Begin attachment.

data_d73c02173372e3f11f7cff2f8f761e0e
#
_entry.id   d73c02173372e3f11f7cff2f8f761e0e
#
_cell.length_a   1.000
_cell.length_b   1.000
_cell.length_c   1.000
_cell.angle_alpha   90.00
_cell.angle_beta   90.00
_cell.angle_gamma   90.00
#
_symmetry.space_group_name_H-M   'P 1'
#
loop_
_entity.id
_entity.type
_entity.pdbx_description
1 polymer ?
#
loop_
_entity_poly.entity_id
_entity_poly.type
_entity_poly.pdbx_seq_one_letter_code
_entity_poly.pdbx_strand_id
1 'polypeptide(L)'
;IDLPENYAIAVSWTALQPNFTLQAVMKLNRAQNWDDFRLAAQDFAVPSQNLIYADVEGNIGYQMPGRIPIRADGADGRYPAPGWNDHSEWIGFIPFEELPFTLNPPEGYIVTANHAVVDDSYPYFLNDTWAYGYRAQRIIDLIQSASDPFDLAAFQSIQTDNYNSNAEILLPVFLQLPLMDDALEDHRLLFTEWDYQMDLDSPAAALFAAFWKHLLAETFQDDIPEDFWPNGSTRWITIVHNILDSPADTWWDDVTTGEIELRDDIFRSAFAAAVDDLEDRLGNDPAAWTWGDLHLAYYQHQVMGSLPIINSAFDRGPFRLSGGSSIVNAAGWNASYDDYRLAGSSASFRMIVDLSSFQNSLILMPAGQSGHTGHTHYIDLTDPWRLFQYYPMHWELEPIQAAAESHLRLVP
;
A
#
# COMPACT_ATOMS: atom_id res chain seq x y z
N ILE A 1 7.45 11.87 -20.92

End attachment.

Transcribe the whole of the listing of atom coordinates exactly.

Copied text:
data_d73c02173372e3f11f7cff2f8f761e0e
#
_entry.id   d73c02173372e3f11f7cff2f8f761e0e
#
_cell.length_a   1.000
_cell.length_b   1.000
_cell.length_c   1.000
_cell.angle_alpha   90.00
_cell.angle_beta   90.00
_cell.angle_gamma   90.00
#
_symmetry.space_group_name_H-M   'P 1'
#
loop_
_entity.id
_entity.type
_entity.pdbx_description
1 polymer ?
#
loop_
_entity_poly.entity_id
_entity_poly.type
_entity_poly.pdbx_seq_one_letter_code
_entity_poly.pdbx_strand_id
1 'polypeptide(L)'
;IDLPENYAIAVSWTALQPNFTLQAVMKLNRAQNWDDFRLAAQDFAVPSQNLIYADVEGNIGYQMPGRIPIRADGADGRYPAPGWNDHSEWIGFIPFEELPFTLNPPEGYIVTANHAVVDDSYPYFLNDTWAYGYRAQRIIDLIQSASDPFDLAAFQSIQTDNYNSNAEILLPVFLQLPLMDDALEDHRLLFTEWDYQMDLDSPAAALFAAFWKHLLAETFQDDIPEDFWPNGSTRWITIVHNILDSPADTWWDDVTTGEIELRDDIFRSAFAAAVDDLEDRLGNDPAAWTWGDLHLAYYQHQVMGSLPIINSAFDRGPFRLSGGSSIVNAAGWNASYDDYRLAGSSASFRMIVDLSSFQNSLILMPAGQSGHTGHTHYIDLTDPWRLFQYYPMHWELEPIQAAAESHLRLVP
;
A
#
# COMPACT_ATOMS: atom_id res chain seq x y z
N ILE A 1 7.45 11.87 -20.92